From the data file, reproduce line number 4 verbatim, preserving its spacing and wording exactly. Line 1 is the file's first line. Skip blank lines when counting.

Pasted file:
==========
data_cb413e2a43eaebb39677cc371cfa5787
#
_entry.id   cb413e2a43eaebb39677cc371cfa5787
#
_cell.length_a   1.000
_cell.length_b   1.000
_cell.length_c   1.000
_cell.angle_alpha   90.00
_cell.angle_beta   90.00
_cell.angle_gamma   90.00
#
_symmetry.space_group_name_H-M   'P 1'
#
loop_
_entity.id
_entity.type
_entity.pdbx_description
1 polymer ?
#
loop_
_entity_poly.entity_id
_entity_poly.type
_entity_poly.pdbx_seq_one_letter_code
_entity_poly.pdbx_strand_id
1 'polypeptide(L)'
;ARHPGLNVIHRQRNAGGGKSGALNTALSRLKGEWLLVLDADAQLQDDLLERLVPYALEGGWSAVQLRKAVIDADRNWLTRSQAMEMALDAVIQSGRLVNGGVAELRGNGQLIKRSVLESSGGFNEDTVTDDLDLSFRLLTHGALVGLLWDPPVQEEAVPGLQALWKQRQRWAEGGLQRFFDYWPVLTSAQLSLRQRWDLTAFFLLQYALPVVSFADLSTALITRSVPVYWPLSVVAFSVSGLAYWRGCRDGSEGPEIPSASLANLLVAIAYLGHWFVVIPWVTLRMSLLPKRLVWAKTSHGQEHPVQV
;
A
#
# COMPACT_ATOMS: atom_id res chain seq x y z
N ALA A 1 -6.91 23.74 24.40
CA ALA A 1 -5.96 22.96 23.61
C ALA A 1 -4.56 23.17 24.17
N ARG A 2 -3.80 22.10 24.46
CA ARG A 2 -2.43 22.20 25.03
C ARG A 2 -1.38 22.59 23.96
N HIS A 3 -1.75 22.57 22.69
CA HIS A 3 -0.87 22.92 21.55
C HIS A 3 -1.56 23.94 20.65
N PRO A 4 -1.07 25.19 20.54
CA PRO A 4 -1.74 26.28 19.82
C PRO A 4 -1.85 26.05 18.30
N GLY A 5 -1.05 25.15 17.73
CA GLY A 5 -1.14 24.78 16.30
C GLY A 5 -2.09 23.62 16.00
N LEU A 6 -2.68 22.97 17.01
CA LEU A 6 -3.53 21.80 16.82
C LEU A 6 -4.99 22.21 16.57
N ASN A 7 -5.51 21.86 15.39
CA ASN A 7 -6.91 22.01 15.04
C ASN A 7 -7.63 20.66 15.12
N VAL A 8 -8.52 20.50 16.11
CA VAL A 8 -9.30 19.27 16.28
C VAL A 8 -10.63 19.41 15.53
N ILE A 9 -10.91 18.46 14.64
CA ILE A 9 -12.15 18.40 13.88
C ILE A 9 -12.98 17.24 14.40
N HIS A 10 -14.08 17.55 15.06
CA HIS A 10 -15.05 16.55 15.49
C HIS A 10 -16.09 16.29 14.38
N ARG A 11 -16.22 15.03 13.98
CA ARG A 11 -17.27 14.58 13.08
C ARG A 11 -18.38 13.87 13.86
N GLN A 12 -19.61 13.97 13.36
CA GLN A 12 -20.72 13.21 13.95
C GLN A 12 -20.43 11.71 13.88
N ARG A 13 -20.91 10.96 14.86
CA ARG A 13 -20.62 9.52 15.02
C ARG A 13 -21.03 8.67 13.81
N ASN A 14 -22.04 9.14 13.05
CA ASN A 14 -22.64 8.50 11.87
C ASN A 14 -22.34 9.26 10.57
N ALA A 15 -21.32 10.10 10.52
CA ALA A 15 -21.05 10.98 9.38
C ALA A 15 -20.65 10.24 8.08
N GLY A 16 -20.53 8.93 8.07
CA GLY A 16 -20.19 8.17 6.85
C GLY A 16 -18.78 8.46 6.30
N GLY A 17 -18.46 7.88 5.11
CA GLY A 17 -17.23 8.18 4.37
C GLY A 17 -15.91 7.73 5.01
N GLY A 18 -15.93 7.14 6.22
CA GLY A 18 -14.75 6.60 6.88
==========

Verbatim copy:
#